Publisher: Hill & Wang

Review Posted Online: Oct. 7, 2011

Kirkus Reviews Issue: Jan. 15, 2006

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Not an easy read but an essential one.

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Title notwithstanding, this latest from the National Book Award–winning author is no guidebook to getting woke.

In fact, the word “woke” appears nowhere within its pages. Rather, it is a combination memoir and extension of Atlantic columnist Kendi’s towering Stamped From the Beginning (2016) that leads readers through a taxonomy of racist thought to anti-racist action. Never wavering from the thesis introduced in his previous book, that “racism is a powerful collection of racist policies that lead to racial inequity and are substantiated by racist ideas,” the author posits a seemingly simple binary: “Antiracism is a powerful collection of antiracist policies that lead to racial equity and are substantiated by antiracist ideas.” The author, founding director of American University’s Antiracist Research and Policy Center, chronicles how he grew from a childhood steeped in black liberation Christianity to his doctoral studies, identifying and dispelling the layers of racist thought under which he had operated. “Internalized racism,” he writes, “is the real Black on Black Crime.” Kendi methodically examines racism through numerous lenses: power, biology, ethnicity, body, culture, and so forth, all the way to the intersectional constructs of gender racism and queer racism (the only section of the book that feels rushed). Each chapter examines one facet of racism, the authorial camera alternately zooming in on an episode from Kendi’s life that exemplifies it—e.g., as a teen, he wore light-colored contact lenses, wanting “to be Black but…not…to look Black”—and then panning to the history that informs it (the antebellum hierarchy that valued light skin over dark). The author then reframes those received ideas with inexorable logic: “Either racist policy or Black inferiority explains why White people are wealthier, healthier, and more powerful than Black people today.” If Kendi is justifiably hard on America, he’s just as hard on himself. When he began college, “anti-Black racist ideas covered my freshman eyes like my orange contacts.” This unsparing honesty helps readers, both white and people of color, navigate this difficult intellectual territory.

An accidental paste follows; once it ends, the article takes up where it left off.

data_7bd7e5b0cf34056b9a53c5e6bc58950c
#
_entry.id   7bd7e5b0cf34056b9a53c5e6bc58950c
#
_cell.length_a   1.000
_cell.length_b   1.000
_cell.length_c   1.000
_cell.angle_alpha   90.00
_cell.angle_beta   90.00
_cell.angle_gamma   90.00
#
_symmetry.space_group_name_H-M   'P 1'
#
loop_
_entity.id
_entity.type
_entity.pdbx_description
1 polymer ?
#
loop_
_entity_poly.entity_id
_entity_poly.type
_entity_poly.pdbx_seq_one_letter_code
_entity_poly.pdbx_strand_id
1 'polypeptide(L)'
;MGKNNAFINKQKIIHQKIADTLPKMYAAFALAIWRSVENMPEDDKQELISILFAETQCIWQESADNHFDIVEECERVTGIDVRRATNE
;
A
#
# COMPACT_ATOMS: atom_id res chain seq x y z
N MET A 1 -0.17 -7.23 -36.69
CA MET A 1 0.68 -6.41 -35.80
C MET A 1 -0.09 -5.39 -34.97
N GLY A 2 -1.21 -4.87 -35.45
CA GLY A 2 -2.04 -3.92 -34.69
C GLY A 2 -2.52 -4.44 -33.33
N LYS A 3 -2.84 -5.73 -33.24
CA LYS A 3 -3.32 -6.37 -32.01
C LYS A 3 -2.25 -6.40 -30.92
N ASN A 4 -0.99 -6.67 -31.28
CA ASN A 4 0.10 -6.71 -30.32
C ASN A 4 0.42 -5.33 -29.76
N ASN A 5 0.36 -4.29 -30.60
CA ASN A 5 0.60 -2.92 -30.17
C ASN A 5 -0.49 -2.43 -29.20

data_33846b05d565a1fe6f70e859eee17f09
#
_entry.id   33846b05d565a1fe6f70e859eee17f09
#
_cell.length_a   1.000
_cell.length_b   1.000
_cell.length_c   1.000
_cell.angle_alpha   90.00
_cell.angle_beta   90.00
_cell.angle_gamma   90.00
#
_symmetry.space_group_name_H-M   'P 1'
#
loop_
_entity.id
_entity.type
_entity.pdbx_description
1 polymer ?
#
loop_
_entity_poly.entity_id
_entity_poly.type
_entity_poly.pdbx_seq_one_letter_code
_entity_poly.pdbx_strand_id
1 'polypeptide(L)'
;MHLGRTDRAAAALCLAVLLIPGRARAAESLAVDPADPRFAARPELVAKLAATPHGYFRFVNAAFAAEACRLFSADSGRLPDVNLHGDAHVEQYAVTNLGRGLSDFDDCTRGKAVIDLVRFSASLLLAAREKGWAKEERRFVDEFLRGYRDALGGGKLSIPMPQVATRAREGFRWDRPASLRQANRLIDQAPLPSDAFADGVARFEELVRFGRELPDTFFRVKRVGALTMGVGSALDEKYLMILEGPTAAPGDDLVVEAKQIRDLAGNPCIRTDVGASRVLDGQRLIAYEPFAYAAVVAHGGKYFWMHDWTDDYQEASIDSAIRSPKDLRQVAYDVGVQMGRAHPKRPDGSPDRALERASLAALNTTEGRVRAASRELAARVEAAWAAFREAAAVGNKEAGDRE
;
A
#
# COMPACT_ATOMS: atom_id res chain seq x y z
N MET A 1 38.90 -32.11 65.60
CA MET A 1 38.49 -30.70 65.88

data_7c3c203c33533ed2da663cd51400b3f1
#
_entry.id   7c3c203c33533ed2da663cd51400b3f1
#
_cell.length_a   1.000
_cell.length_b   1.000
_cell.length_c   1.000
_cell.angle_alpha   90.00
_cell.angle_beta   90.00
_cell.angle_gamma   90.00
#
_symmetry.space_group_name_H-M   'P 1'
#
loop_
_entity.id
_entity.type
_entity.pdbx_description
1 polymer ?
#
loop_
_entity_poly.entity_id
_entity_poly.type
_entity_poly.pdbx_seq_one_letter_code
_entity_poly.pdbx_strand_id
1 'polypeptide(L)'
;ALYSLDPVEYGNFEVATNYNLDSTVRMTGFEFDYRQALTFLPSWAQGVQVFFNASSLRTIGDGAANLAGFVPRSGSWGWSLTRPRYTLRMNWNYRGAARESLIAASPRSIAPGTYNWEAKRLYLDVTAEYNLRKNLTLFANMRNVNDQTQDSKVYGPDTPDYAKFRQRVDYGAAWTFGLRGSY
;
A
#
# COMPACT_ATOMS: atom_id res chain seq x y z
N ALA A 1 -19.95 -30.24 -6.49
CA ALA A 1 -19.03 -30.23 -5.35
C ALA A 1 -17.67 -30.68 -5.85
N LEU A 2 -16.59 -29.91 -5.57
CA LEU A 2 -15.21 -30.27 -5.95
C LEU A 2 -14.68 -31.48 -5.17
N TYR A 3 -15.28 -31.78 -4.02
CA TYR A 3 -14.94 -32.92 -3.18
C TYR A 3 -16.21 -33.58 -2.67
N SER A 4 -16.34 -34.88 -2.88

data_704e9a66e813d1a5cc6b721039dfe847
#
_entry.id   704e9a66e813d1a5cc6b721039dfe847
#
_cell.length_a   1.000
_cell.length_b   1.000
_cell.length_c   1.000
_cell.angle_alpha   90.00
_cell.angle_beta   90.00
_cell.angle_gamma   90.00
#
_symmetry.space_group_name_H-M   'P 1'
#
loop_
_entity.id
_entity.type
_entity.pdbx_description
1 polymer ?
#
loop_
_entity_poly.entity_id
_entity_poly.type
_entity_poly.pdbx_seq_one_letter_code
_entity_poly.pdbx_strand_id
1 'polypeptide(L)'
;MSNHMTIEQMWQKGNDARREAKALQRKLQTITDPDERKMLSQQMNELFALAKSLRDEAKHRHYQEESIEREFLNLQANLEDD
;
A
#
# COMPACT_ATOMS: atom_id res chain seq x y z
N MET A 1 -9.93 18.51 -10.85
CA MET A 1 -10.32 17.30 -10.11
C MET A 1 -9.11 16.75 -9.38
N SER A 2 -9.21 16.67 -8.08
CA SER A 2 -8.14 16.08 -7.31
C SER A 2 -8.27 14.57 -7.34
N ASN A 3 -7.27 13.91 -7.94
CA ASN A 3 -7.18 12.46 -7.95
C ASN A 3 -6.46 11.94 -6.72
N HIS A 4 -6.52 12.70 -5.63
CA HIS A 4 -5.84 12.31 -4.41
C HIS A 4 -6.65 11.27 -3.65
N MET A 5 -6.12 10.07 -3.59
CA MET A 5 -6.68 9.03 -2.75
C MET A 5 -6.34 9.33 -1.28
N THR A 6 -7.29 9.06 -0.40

Not an easy read but an essential one.

Pub Date: Aug. 13, 2019

ISBN: 978-0-525-50928-8

Page Count: 320

Publisher: One World/Random House

Review Posted Online: April 28, 2019

Kirkus Reviews Issue: May 15, 2019